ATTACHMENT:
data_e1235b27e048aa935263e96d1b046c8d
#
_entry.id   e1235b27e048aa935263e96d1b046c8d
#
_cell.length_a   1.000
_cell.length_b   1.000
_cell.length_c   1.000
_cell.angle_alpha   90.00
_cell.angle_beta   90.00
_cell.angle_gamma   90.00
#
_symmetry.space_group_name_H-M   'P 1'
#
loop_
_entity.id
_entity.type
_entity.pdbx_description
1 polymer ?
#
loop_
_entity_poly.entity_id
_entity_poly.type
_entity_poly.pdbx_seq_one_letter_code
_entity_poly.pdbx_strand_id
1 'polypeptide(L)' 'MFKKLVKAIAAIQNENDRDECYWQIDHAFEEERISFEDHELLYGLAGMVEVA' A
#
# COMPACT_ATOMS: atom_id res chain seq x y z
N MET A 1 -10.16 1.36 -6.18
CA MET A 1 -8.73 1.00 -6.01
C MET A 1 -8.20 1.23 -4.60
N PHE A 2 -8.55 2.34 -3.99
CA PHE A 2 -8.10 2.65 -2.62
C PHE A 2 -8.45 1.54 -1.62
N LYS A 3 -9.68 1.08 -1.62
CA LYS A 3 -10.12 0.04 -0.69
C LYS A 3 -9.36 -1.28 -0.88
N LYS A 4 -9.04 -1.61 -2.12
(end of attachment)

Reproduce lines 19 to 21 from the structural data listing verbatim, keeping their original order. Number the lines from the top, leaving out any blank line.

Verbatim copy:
#
loop_
_entity_poly.entity_id